If your tax-advantaged retirement accounts hold $75,000 or less, a little noticed provision of the Obama Administration’s budget proposal could free you forever from the required minimum distributions those ages 70 ½ and older must take from these accounts each year.
If the measure becomes law — which isn’t expected to happen anytime soon, given that we’re in an election year — it is estimated that as many as half of older plan and IRA owners will eventually escape required distributions. These withdrawals are calculated by dividing the cumulative balance of an individual’s tax-deferred accounts as of the previous Dec. 31 by his or her remaining life expectancy. Those who ignore or miscalculate these annual withdrawals usually run a big risk, in the form of a 50% excise tax on the amount they should have taken out.
“This is going to be of great interest to lots of people,” says David Certner, legislation policy director at AARP. Mr. Certner says that while there is little likelihood of the proposal being enacted before the election, he thinks it has a good chance of eventual passage, in part because it is likely to cost relatively little to implement.
“The rules have always been complicated,” he says. “It makes a lot of sense as a matter of administration to simplify the rules.”
The proposal would do away with required distributions for those who, on Jan. 1 of the year in which they turn 70 ½, have a combined balance of $75,000 or less in all of their tax-deferred retirement accounts and plans, says Mark Iwry, Senior Adviser to the Secretary of the Treasury and Deputy Assistant Secretary for Retirement and Health Policy. The proposal would allow those with combined balances between $75,000 and $85,000 to receive a partial exemption. Those thresholds would be adjusted annually for inflation.
Those who contribute to tax-deferred retirement accounts, such as traditional IRAs and 401(k)s, don’t pay income tax on the money they put into these accounts. But starting at age 70 ½, they must take the money out, and pay income taxes in the process. Because Uncle Sam gives you a tax break when you make your contributions, the government wants the tax revenue it deferred when you retire and are presumably in a lower tax bracket, says Ed Slott, an IRA expert in Rockville Centre, N.Y.
Under the proposal, account owners whose balances are $75,000 or below would be exempt from required distribution rules for the rest of their lives. The exemption would remain, even if their balances eventually appreciate above $75,000, says Mr. Iwry. (An exception would apply to those who are still working and contributing to or earning new benefits under tax-deferred retirement accounts, he adds.)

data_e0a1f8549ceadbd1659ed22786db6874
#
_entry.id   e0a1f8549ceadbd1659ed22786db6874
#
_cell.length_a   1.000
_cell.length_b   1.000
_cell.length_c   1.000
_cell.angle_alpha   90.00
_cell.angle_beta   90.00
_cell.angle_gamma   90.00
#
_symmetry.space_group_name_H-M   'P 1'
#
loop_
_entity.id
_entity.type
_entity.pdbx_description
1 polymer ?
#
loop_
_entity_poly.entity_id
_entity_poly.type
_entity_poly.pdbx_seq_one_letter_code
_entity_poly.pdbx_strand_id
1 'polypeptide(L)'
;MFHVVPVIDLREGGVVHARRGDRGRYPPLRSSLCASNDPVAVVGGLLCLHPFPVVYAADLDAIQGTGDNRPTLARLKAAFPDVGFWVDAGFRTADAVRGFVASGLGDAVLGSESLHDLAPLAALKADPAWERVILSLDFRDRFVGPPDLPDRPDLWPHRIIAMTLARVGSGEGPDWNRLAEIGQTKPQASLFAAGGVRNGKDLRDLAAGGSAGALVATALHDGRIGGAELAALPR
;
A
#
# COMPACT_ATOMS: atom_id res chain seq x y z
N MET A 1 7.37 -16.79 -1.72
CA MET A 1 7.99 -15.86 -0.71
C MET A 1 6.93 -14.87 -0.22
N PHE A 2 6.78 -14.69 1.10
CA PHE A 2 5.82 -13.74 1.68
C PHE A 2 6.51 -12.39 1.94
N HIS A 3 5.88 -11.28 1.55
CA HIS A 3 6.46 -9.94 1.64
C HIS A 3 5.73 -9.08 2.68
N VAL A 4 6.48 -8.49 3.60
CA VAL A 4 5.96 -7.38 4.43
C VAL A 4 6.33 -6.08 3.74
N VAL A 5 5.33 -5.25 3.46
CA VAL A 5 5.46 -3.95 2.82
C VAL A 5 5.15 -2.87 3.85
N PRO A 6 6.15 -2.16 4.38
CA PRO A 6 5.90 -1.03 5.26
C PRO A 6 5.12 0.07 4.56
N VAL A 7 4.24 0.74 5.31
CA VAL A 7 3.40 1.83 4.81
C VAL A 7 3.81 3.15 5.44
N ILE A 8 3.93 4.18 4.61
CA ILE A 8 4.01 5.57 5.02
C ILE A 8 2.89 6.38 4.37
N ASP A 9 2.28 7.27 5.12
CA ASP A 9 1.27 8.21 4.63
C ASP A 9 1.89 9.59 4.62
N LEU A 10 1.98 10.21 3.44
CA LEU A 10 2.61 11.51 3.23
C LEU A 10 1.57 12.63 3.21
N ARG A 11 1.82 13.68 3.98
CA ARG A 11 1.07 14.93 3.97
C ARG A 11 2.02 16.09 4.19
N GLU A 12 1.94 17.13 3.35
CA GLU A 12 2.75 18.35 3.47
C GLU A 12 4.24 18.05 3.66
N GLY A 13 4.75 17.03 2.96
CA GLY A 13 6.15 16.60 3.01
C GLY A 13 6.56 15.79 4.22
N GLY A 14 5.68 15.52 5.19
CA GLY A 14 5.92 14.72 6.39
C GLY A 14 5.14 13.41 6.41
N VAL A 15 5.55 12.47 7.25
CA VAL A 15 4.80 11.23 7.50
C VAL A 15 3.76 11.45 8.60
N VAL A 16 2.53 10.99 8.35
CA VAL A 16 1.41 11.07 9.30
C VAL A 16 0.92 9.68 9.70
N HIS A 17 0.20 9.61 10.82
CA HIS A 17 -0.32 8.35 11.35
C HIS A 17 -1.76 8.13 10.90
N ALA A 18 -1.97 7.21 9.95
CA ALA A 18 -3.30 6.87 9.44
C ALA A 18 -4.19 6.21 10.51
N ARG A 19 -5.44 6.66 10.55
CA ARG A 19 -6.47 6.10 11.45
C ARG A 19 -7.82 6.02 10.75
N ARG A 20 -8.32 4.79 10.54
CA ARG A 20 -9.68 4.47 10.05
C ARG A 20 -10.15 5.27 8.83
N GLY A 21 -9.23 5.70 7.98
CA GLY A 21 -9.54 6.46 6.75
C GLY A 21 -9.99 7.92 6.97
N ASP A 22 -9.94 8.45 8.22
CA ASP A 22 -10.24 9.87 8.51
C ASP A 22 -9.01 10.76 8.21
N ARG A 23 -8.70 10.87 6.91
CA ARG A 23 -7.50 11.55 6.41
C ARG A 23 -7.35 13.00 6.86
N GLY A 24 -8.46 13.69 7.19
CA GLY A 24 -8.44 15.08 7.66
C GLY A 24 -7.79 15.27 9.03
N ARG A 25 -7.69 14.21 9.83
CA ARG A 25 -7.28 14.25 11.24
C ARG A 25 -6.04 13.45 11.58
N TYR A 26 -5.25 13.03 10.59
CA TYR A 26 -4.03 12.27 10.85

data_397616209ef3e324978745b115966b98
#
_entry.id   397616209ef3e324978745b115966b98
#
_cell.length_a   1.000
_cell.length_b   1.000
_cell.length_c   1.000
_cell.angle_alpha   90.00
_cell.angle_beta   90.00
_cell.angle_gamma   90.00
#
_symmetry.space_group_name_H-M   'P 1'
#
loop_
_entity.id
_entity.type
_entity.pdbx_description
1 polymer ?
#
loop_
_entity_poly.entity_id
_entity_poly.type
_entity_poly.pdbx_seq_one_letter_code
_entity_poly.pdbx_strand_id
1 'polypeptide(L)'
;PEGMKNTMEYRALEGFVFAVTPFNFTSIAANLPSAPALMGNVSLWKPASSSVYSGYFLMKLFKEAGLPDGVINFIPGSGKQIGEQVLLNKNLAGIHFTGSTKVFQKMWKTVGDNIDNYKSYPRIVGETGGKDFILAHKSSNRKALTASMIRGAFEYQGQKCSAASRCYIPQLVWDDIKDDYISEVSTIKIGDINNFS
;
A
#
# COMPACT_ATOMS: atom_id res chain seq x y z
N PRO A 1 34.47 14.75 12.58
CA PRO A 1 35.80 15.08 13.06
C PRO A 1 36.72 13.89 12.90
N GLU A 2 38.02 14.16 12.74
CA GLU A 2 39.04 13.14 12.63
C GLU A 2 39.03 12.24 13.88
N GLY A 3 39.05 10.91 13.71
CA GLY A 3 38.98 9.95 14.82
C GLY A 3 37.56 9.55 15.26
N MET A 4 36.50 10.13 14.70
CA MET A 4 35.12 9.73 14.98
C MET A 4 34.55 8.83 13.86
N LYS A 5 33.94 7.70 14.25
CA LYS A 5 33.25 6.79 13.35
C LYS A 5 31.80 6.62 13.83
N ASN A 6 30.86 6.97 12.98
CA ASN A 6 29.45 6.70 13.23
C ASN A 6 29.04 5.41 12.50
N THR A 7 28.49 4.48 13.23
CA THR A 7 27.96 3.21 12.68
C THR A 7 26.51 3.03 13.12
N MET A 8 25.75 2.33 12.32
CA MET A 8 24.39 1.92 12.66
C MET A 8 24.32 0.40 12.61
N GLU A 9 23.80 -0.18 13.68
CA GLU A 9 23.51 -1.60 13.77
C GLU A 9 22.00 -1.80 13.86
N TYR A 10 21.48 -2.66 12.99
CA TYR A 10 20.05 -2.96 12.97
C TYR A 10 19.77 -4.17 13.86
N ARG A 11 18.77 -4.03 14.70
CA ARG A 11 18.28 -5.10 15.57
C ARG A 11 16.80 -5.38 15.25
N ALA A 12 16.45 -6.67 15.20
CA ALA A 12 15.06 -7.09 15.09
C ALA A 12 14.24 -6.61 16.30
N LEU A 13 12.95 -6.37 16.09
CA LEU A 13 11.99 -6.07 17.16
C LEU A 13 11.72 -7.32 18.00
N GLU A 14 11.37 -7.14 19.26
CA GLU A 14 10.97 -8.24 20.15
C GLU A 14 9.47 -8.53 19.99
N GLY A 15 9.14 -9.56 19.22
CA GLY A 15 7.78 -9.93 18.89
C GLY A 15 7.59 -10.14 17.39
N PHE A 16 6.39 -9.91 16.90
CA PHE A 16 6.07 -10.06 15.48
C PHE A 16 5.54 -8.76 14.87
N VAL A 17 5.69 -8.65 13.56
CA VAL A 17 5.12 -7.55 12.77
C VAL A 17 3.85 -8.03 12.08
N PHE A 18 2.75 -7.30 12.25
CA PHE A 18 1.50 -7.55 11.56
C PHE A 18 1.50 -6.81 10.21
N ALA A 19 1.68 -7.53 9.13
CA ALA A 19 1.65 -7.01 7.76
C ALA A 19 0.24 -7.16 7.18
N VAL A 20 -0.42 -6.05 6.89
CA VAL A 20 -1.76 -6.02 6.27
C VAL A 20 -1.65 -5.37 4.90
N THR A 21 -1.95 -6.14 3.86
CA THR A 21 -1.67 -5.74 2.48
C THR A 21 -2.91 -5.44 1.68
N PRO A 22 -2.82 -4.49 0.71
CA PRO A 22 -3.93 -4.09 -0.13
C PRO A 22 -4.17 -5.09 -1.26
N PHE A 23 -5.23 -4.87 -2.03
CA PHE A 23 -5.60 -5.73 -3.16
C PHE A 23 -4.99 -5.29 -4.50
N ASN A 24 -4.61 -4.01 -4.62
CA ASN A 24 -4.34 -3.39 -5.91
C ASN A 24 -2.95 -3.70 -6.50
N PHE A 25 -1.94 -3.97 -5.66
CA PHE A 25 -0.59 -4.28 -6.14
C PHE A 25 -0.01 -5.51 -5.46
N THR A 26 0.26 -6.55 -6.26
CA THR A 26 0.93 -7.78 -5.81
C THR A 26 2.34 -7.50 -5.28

On the other hand, someone whose aggregate balance is above $75,000 at age 70 ½ will remain subject to required distributions even if his or her combined balance later dips below $75,000.
The Treasury’s goal, says Mr. Iwry, is to simplify life, by reducing regulatory requirements for retirees with smaller account balances, most of whom are likely to spend the money in these accounts during their lifetimes regardless.
“We are trying to give people more choice–enabling them to follow what they think is the best spending path for themselves, without having to worry about these regulations,” says Mr. Iwry. The Treasury settled on $75,000, he says, largely because it is approximately the median aggregate IRA and 401(k) account balance for retirees around age 70.
If enacted, the proposal is estimated to cost Uncle Sam about $355 million in lost revenues over a ten year period, according to Mr. Iwry. That’s because, freed from required distributions, some IRA owners are likely to withdraw less or liquidate their accounts at a slower pace.
The proposal will apply to those turning 70 ½ on or after Dec. 31, 2012. Those who are already over 70 ½ would remain subject to the required minimum distribution rules, regardless of how much their tax-deferred accounts contain.
Under the proposal, those who inherit tax-deferred money from someone with $75,000 or less in their combined tax-deferred retirement accounts would also be exempt from required distributions.
This is not the first time a proposal has been floated to grant taxpayers a reprieve from the rule requiring older Americans to take withdrawals from tax-deferred retirement accounts. After the market crash in 2008, Congress passed a law that suspended required distributions for just one year, 2009. Intended to give beaten-down retirement accounts time to rebound, the temporary suspension affected all taxpayers.